The Ping Shan Heritage Trail is a 1.6 km trail through the villages of Hang Tau Tsuen, Hang Mei Tsuen, and Sheung Cheung Wai, in Yuen Long district. The historical trail was inaugurated on 12 December 1993 to showcase traditional life and buildings in the New Territories.
The Tang Clan in Ping Shan
Ping Shan, in Yuen Long, is a historically significant area in Hong Kong, and the Tang Clan is one of the major clans in the New Territories with a long history. The earliest records of the clan show that it relocated to this area from Jiangxi Province in the early period of the Northern Song dynasty (920-1127).
After settling here, they established three wais (walled villages) and six tsuens (villages). They then built numerous traditional Chinese buildings such as ancestral halls, temples, study halls, and pagodas for ancestral worship, clan gatherings, and education.
The Ping Shan Heritage Trail is a great way to spend a day discovering the history of the area along with viewing all the traditional buildings.
About the Ping Shan Heritage Trail
The Ping Shan Heritage Trail is a 1.6 km walk through the Ping Shan area in Yuen Long. Depending on your speed of walking and the amount of time you spend at each attraction, it can take you anywhere between 2 to 4 hours to complete it.
There are 14 beautiful attractions (or stops) along the Ping Shan Heritage Trail, each with an illustrious history. Many of the attractions are still in use today, while some have been converted into private property.
The entire trail is documented and mapped by the Antiquities and Monuments Office (AMO) on their website. This post can be treated as my photo documentation of the attractions with basic information, along with important information on how to navigate from one attraction to the other.
The opening hours of each of the buildings may change and it’s best to refer to the AMO website before your visit.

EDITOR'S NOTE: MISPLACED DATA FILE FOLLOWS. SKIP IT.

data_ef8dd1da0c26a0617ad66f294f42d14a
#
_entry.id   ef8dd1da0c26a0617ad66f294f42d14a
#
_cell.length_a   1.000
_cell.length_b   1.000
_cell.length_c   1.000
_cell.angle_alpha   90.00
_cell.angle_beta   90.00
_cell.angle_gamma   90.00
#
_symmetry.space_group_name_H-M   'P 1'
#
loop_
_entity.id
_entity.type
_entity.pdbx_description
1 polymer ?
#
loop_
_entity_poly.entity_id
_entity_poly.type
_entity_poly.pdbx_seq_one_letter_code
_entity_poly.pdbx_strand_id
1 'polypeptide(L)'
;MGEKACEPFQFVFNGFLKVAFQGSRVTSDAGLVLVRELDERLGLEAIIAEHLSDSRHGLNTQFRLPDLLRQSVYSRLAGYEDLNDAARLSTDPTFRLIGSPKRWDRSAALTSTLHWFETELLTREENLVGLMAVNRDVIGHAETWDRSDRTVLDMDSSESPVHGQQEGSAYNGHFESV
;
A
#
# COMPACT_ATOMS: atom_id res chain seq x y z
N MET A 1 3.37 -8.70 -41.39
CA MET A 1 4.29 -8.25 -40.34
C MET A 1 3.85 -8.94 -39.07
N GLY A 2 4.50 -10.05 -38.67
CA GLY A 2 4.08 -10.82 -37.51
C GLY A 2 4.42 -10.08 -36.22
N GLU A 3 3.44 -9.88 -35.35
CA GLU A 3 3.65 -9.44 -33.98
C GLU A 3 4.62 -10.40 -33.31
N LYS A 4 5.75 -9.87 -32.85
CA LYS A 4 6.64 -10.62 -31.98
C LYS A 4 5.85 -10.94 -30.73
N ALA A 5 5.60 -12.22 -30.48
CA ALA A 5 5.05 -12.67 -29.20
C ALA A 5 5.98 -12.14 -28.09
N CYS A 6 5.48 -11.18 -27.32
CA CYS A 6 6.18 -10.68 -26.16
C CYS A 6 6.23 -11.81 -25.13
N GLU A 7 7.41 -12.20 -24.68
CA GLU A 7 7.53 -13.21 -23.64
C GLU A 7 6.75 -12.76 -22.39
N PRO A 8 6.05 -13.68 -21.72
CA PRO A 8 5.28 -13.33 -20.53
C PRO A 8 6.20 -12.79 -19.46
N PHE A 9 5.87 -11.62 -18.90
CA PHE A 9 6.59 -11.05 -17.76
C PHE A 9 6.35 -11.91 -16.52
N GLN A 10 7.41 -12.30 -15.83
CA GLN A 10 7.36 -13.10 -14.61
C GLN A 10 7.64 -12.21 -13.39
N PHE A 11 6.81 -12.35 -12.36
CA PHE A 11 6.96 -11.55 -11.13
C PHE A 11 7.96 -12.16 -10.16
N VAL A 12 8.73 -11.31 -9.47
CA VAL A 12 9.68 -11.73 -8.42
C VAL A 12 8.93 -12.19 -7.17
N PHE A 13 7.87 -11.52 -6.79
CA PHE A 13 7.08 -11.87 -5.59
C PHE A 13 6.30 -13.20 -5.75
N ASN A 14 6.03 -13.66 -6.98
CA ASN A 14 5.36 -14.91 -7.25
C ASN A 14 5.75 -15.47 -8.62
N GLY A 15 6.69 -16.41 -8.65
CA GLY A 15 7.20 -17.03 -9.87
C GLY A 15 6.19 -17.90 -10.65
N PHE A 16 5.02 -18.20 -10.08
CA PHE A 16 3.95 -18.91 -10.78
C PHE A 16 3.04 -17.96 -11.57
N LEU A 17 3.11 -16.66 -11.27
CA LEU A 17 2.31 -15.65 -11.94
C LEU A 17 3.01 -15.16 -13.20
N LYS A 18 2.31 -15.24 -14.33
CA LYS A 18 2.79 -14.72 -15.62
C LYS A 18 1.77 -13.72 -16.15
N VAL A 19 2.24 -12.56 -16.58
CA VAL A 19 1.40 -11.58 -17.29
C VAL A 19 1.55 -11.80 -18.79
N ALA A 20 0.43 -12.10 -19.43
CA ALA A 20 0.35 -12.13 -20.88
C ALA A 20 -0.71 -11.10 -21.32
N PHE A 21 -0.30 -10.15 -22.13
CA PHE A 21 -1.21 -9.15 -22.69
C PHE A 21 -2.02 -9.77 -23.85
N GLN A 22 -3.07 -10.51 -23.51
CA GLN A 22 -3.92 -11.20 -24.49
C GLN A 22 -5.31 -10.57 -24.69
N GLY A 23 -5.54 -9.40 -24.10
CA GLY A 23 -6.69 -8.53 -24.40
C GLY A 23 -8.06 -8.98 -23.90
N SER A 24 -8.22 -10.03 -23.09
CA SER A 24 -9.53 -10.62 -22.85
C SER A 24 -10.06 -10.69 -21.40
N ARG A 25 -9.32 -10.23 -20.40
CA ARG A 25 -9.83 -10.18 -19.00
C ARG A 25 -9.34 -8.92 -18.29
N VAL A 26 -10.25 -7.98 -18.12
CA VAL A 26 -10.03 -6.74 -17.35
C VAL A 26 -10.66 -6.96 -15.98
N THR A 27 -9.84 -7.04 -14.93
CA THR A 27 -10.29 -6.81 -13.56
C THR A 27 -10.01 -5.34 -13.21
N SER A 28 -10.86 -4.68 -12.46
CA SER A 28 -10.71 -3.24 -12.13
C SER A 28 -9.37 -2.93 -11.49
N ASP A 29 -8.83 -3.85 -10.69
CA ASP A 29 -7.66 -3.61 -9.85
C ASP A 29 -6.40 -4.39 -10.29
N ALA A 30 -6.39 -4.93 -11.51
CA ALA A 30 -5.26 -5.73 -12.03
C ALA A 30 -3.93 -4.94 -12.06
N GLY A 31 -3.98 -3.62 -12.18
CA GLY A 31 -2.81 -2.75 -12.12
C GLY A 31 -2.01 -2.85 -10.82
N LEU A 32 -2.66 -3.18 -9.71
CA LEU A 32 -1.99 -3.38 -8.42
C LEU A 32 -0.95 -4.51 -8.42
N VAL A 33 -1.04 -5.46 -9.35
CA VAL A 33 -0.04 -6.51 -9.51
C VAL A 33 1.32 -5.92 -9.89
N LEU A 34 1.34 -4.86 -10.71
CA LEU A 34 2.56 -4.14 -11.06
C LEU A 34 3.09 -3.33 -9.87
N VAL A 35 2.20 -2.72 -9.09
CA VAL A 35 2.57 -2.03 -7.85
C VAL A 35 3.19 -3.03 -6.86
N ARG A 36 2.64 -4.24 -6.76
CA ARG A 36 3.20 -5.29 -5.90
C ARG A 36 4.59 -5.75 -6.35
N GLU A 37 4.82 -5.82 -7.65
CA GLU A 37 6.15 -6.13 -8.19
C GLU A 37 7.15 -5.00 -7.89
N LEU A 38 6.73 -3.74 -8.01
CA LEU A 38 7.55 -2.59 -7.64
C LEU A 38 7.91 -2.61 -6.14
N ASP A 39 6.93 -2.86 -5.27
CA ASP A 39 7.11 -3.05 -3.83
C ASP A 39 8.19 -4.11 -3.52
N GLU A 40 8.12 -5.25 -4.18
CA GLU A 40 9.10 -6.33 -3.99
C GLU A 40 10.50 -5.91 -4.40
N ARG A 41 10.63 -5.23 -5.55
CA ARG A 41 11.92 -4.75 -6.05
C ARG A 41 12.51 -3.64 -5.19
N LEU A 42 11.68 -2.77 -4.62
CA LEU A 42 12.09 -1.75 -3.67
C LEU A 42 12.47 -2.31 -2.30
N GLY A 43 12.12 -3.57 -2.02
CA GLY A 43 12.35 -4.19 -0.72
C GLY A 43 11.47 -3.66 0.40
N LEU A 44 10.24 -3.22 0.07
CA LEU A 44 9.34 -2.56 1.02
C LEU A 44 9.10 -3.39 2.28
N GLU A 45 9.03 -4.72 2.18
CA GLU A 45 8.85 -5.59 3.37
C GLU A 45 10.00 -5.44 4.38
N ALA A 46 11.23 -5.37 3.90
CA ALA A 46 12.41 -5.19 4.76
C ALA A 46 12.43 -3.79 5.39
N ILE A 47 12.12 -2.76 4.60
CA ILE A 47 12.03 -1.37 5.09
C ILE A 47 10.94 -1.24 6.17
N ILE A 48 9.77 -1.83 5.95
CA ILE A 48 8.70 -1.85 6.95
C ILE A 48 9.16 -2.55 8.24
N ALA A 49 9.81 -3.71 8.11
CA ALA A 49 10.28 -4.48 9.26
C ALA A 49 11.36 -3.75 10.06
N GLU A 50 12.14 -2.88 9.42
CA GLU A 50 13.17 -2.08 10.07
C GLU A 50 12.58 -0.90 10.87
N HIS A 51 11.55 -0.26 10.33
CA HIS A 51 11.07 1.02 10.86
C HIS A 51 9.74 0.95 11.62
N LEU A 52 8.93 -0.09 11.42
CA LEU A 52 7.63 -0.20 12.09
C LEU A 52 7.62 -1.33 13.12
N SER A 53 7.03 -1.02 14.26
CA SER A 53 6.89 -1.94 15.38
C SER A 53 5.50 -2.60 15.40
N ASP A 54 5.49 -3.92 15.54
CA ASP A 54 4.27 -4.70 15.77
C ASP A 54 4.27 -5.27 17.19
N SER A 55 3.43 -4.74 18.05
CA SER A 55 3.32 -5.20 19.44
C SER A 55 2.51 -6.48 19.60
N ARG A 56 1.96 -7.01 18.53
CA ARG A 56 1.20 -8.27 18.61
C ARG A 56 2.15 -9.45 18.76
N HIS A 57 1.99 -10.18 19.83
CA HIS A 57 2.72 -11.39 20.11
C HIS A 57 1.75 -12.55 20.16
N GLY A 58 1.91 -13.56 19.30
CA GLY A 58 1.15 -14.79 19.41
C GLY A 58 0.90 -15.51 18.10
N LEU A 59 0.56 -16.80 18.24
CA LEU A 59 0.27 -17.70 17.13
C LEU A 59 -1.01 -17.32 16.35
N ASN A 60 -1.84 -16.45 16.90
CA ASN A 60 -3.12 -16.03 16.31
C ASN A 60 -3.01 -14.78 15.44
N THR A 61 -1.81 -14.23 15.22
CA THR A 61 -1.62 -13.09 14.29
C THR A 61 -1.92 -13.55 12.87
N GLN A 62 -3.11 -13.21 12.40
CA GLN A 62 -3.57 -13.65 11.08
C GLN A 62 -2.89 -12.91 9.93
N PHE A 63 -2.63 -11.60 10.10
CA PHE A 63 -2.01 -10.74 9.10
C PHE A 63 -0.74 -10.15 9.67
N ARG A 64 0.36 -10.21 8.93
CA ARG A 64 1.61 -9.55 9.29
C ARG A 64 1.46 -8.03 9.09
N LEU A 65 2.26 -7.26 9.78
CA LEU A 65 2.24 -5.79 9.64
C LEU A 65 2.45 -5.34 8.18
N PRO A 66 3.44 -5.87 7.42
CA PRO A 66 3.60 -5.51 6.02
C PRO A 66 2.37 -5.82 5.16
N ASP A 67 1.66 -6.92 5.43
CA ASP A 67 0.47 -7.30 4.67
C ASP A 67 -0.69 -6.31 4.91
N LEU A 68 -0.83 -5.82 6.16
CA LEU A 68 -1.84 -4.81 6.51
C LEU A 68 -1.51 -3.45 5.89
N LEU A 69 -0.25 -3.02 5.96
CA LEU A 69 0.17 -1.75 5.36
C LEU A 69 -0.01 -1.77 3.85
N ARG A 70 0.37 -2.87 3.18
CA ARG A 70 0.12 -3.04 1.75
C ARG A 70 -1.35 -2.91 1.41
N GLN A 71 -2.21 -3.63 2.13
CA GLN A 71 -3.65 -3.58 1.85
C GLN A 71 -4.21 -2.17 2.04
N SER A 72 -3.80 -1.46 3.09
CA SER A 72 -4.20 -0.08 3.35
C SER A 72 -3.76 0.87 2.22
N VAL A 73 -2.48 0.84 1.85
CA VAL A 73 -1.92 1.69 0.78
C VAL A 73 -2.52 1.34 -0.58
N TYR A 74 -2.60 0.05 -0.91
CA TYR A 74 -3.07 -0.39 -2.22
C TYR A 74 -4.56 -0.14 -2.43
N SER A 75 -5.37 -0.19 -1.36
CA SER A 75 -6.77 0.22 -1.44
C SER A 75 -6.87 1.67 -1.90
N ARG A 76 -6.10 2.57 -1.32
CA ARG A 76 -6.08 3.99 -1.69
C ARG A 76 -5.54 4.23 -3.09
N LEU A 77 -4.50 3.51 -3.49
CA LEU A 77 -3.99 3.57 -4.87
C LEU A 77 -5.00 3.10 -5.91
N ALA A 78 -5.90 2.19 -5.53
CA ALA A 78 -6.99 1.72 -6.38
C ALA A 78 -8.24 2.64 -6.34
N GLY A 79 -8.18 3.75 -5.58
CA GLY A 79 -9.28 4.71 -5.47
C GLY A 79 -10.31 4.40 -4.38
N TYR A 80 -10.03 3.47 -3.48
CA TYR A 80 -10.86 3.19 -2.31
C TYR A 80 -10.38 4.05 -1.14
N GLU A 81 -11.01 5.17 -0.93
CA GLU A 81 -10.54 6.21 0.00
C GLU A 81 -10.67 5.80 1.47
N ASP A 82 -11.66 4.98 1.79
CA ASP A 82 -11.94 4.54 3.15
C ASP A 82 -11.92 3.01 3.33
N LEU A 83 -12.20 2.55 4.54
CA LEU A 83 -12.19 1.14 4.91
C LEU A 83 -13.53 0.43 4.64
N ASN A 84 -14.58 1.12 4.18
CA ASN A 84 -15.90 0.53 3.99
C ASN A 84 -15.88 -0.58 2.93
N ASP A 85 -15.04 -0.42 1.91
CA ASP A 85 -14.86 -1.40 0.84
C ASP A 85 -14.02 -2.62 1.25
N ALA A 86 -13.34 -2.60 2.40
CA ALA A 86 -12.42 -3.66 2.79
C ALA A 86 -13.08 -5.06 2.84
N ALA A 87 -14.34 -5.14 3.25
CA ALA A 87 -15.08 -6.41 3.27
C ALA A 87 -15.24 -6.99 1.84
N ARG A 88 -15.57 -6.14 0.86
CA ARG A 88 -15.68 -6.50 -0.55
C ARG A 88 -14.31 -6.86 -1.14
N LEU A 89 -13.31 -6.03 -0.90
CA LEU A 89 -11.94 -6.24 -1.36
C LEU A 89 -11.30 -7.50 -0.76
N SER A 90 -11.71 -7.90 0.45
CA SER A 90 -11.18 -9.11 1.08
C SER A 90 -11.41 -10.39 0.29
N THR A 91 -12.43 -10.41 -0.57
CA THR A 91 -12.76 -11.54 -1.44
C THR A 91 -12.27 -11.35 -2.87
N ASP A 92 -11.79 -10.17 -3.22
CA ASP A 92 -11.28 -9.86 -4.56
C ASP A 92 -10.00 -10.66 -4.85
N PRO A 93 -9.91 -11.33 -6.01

Ping Shan Heritage Trail Map
This is the official map of the Ping Shan Heritage Trail courtesy of the AMO.
You can also check out the interactive version of the Ping Shan Heritage Trail Map on their website.
How To Get To Ping Shan Heritage Trail
Depending on your location, there are many ways to reach the starting point of the Ping Shan Heritage Trail, which is the Ping Shan Tang Clan Gallery cum Heritage Trail Visitors Centre.
The Visitors Centre is located on Ping Shan Chuk Lam Road. The closest bus stops are on Ping Ha Road where bus numbers K65, 53, and 276, and New Territories green minibuses 33, 34, and 35 stop.
The closest Light Rail stop is Ping Shan stop on Castle Peak Road – Ping Shan, where light rail numbers 610, 614, 615, and 761P stop.
To Ping Shan Tang Clan Gallery cum Heritage Trail Visitors Centre
Depending on how you arrive and where you alight, make your way to Ping Shan Chuk Lam Road, which branches from Ping Ha Road.
Look for the Ping Shan Tang Clan Gallery signage when you reach Ping Shan Chuk Lam Road. The sign should guide you up the road and past the gates to the Visitors Centre. Just after the gates notice the unmistakable white colonial building that is now the Ping Shan Tang Clan Gallery cum Heritage Trail Visitors Centre.
Stop 1 – Ping Shan Tang Clan Gallery cum Heritage Trail Visitors Centre
The Ping Shan Tang Clan Gallery cum Heritage Trail Visitors Centre was converted from the old Ping Shan Police Station in 2007. The building was completed in 1900 and occupied by the police till 2001. It is one of the few pre-war police stations in the New Territories.
The building is situated on the hilltop of Hang Tau Tsuen and overlooks the villages of Ping Shan below. In fact, walk onto the terrace area to admire the beautiful views of Yuen Long, Kai Shan, Kai Kung Leng, and even Shenzhen on a clear day.
Be sure to enter the visitors centre to view relics and antiques from the Tang Clan.
Behind the visitors’ centre is the annexe, which has been converted into a gallery showcasing rare photographs of the various attractions along the Ping Shan Heritage Trail.
But more than anything else, I loved admiring this old colonial building with its arched verandahs and open spaces. It reminded us greatly of the Tai O Heritage Hotel, which was also once a pre-war police station.
To the Hung Shing Temple
To make your way to the next attraction on the Ping Shan Heritage Trail, trace your steps back to Ping Ha Road. Once on the road, turn right and walk past the village houses.
After about 100 metres are a few shops and small restaurants. Opposite them is the entrance to the open courtyard in front of the Hung Shing Temple. The temple is located at the right corner of the open courtyard.
Stop 2 – Hung Shing Temple
Situated in Hang Mei Tsuen, the Hung Shing Temple is believed to have been built by the Tang Clan in 1767. Hung Shing is worshipped by fishermen or anyone whose livelihood depends on the sea. The Hung Shing Festival is held on the 13th day of the second lunar month.
Although the temple may be small, it’s really beautiful!
To Shut Hing Study Hall
Although the Shut Hing Study Hall is located close to the Hung Shing Temple, we found it a little difficult to locate.